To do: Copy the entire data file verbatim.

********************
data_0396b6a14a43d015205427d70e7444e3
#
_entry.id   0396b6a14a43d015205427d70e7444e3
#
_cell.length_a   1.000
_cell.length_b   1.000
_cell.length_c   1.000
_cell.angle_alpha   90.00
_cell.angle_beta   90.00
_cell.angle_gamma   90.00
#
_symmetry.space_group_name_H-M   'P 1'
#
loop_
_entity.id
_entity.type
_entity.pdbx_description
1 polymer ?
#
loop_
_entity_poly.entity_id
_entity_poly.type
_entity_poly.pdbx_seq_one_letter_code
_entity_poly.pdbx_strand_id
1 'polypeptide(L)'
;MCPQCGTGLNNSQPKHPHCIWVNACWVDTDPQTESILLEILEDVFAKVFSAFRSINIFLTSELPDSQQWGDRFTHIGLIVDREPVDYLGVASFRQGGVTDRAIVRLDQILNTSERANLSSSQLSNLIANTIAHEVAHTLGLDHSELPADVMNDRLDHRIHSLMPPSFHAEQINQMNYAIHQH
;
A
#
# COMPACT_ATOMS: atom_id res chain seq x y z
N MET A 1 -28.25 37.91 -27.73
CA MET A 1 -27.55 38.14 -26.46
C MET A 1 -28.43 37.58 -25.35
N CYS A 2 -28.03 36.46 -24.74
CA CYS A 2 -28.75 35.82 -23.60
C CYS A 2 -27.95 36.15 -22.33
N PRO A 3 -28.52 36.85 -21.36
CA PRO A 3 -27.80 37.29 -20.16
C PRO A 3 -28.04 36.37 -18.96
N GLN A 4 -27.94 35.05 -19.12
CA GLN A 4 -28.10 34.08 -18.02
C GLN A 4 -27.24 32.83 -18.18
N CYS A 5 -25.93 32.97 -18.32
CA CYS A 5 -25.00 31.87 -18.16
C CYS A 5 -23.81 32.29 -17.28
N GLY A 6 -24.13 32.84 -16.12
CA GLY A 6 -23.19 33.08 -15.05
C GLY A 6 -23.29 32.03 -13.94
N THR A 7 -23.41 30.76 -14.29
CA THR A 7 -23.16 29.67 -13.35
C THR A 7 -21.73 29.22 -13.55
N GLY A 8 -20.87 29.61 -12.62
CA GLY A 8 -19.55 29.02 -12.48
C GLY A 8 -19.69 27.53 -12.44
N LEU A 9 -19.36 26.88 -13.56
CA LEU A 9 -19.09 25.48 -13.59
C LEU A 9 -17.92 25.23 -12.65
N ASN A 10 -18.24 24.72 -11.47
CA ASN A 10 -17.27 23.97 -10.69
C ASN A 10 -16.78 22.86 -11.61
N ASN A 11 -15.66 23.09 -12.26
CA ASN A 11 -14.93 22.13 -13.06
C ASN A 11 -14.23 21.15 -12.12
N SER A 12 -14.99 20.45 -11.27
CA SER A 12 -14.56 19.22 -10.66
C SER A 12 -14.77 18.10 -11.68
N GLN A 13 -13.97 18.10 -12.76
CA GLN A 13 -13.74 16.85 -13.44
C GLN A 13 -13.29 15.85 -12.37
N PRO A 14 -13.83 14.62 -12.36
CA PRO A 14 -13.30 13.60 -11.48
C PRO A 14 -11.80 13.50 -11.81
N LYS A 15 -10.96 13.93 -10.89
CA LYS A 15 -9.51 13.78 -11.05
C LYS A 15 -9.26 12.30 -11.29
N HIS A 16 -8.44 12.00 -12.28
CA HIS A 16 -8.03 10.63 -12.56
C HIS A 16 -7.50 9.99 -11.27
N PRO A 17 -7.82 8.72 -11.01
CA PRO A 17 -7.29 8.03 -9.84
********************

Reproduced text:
data_0396b6a14a43d015205427d70e7444e3
#
_entry.id   0396b6a14a43d015205427d70e7444e3
#
_cell.length_a   1.000
_cell.length_b   1.000
_cell.length_c   1.000
_cell.angle_alpha   90.00
_cell.angle_beta   90.00
_cell.angle_gamma   90.00
#
_symmetry.space_group_name_H-M   'P 1'
#
loop_
_entity.id
_entity.type
_entity.pdbx_description
1 polymer ?
#
loop_
_entity_poly.entity_id
_entity_poly.type
_entity_poly.pdbx_seq_one_letter_code
_entity_poly.pdbx_strand_id
1 'polypeptide(L)'
;MCPQCGTGLNNSQPKHPHCIWVNACWVDTDPQTESILLEILEDVFAKVFSAFRSINIFLTSELPDSQQWGDRFTHIGLIVDREPVDYLGVASFRQGGVTDRAIVRLDQILNTSERANLSSSQLSNLIANTIAHEVAHTLGLDHSELPADVMNDRLDHRIHSLMPPSFHAEQINQMNYAIHQH
;
A
#
# COMPACT_ATOMS: atom_id res chain seq x y z
N MET A 1 -28.25 37.91 -27.73
CA MET A 1 -27.55 38.14 -26.46
C MET A 1 -28.43 37.58 -25.35
N CYS A 2 -28.03 36.46 -24.74
CA CYS A 2 -28.75 35.82 -23.60
C CYS A 2 -27.95 36.15 -22.33
N PRO A 3 -28.52 36.85 -21.36
CA PRO A 3 -27.80 37.29 -20.16
C PRO A 3 -28.04 36.37 -18.96
N GLN A 4 -27.94 35.05 -19.12
CA GLN A 4 -28.10 34.08 -18.02
C GLN A 4 -27.24 32.83 -18.18
N CYS A 5 -25.93 32.97 -18.32
CA CYS A 5 -25.00 31.87 -18.16
C CYS A 5 -23.81 32.29 -17.28
N GLY A 6 -24.13 32.84 -16.12
CA GLY A 6 -23.19 33.08 -15.05
C GLY A 6 -23.29 32.03 -13.94
N THR A 7 -23.41 30.76 -14.29
CA THR A 7 -23.16 29.67 -13.35
C THR A 7 -21.73 29.22 -13.55
N GLY A 8 -20.87 29.61 -12.62
CA GLY A 8 -19.55 29.02 -12.48
C GLY A 8 -19.69 27.53 -12.44
N LEU A 9 -19.36 26.88 -13.56
CA LEU A 9 -19.09 25.48 -13.59
C LEU A 9 -17.92 25.23 -12.65
N ASN A 10 -18.24 24.72 -11.47
CA ASN A 10 -17.27 23.97 -10.69
C ASN A 10 -16.78 22.86 -11.61
N ASN A 11 -15.66 23.09 -12.26
CA ASN A 11 -14.93 22.13 -13.06
C ASN A 11 -14.23 21.15 -12.12
N SER A 12 -14.99 20.45 -11.27
CA SER A 12 -14.56 19.22 -10.66
C SER A 12 -14.77 18.10 -11.68
N GLN A 13 -13.97 18.10 -12.76
CA GLN A 13 -13.74 16.85 -13.44
C GLN A 13 -13.29 15.85 -12.37
N PRO A 14 -13.83 14.62 -12.36
CA PRO A 14 -13.30 13.60 -11.48
C PRO A 14 -11.80 13.50 -11.81
N LYS A 15 -10.96 13.93 -10.89
CA LYS A 15 -9.51 13.78 -11.05
C LYS A 15 -9.26 12.30 -11.29
N HIS A 16 -8.44 12.00 -12.28
CA HIS A 16 -8.03 10.63 -12.56
C HIS A 16 -7.50 9.99 -11.27
N PRO A 17 -7.82 8.72 -11.01
CA PRO A 17 -7.29 8.03 -9.84